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A Cross-Cultural Comparison of US and Chinese Students' Perceptions of School Safety

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dc.contributor.advisor Marshall, Seth Gong, Rong 2016-08-15T15:06:27Z 2016-08-15T15:06:27Z 2016-08-15
dc.description.abstract There is currently a lack of international cross-cultural research that compares students’ perception of school safety. To address this, the current study compared US and Chinese high school students’ perception of school safety. Participants (N= 5,377) were recruited from three high schools in China (n= 1,289) and 12 high schools in the US students (n= 4,088). To assess students’ perceptions of school safety, each student was administered the Modified Delaware School Climate Survey-Student (Yang et al., 2013), a measure that includes a school safety subscale among others. For the cross-cultural purposes of this study, the instrument was translated into Mandarin Chinese using a double-back translation method. Using independent t tests, results indicated that Chinese high school students’ perceptions of school safety were significantly higher than US peers. This finding was consistent across grade level and gender. Results are discussed in terms of important cross-cultural outlook dimensions that may account for the school safety perception differences.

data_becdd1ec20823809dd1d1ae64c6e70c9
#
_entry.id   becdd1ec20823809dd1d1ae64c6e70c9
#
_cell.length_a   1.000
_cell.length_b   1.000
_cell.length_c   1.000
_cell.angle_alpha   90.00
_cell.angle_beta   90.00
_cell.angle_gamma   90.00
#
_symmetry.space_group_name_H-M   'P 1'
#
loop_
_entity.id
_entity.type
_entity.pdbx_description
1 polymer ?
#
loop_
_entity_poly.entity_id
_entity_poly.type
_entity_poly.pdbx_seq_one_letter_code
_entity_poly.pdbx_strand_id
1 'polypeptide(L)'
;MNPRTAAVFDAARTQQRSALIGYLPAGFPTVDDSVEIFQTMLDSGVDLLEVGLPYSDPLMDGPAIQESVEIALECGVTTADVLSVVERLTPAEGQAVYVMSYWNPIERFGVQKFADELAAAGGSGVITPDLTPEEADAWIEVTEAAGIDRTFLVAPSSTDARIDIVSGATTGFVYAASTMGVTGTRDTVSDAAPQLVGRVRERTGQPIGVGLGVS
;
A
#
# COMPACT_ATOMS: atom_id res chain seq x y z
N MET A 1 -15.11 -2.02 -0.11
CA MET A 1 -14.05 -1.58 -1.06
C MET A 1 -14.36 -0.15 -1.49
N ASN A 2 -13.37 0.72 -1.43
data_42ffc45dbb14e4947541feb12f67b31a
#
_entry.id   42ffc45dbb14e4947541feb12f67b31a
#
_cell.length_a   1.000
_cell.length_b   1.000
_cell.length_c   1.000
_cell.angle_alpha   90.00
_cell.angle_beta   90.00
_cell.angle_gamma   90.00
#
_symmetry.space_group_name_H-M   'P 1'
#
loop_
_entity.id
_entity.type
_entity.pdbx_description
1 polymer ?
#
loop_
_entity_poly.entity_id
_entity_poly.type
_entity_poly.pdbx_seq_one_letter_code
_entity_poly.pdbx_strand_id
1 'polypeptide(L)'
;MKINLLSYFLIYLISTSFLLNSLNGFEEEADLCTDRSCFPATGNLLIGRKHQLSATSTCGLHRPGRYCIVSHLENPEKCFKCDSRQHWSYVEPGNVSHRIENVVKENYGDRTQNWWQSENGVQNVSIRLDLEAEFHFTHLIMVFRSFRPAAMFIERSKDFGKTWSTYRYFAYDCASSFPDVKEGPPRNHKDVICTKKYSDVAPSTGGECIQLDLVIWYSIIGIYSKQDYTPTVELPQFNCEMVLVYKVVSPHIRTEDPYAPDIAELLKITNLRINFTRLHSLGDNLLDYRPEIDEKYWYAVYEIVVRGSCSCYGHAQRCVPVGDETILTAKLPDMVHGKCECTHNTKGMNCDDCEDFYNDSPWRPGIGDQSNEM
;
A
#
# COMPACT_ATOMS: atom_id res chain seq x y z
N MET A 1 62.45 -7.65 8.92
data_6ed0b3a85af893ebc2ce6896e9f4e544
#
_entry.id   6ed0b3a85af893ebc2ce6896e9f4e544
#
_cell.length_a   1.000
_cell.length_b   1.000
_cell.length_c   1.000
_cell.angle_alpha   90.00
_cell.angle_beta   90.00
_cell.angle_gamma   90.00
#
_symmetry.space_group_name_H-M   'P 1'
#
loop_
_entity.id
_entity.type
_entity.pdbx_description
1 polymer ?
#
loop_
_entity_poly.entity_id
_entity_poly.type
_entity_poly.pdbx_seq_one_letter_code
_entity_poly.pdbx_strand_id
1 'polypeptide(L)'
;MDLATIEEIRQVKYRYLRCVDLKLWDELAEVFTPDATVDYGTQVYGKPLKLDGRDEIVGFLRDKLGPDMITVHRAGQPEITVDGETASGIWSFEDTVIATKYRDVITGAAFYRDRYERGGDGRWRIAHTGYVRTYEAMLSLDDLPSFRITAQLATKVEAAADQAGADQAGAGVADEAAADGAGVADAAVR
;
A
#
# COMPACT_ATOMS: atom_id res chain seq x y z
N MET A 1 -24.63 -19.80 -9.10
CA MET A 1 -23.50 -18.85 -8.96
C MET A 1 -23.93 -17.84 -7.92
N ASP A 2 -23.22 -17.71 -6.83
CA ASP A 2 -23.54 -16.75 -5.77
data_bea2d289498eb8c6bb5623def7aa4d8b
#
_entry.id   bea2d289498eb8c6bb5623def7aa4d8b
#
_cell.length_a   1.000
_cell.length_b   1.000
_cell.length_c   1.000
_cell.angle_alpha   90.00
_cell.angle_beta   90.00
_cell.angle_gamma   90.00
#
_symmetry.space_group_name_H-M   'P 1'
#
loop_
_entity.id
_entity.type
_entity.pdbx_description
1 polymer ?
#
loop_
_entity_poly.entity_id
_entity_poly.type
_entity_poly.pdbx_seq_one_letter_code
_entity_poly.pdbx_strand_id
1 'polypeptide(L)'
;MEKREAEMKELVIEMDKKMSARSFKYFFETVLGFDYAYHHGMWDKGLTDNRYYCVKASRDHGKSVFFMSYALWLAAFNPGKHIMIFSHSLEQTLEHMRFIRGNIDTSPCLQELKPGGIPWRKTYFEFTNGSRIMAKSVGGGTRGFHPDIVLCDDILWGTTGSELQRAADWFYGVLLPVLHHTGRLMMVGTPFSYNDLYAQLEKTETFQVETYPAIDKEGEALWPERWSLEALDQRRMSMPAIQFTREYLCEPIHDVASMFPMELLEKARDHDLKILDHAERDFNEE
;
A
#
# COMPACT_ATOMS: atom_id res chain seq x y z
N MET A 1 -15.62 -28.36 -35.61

dc.publisher Middle Tennessee State University
dc.subject Cross-cultural
dc.subject School Safety
dc.subject Students' perceptions
dc.subject US and China
dc.title A Cross-Cultural Comparison of US and Chinese Students' Perceptions of School Safety
dc.type Thesis
dc.contributor.committeemember Rust, James
dc.contributor.committeemember Jin, Ying
dc.thesis.degreelevel Masters
dc.thesis.degreegrantor Middle Tennessee State University
dc.subject.umi Psychology
dc.subject.umi Education M.A.
dc.contributor.department Psychology

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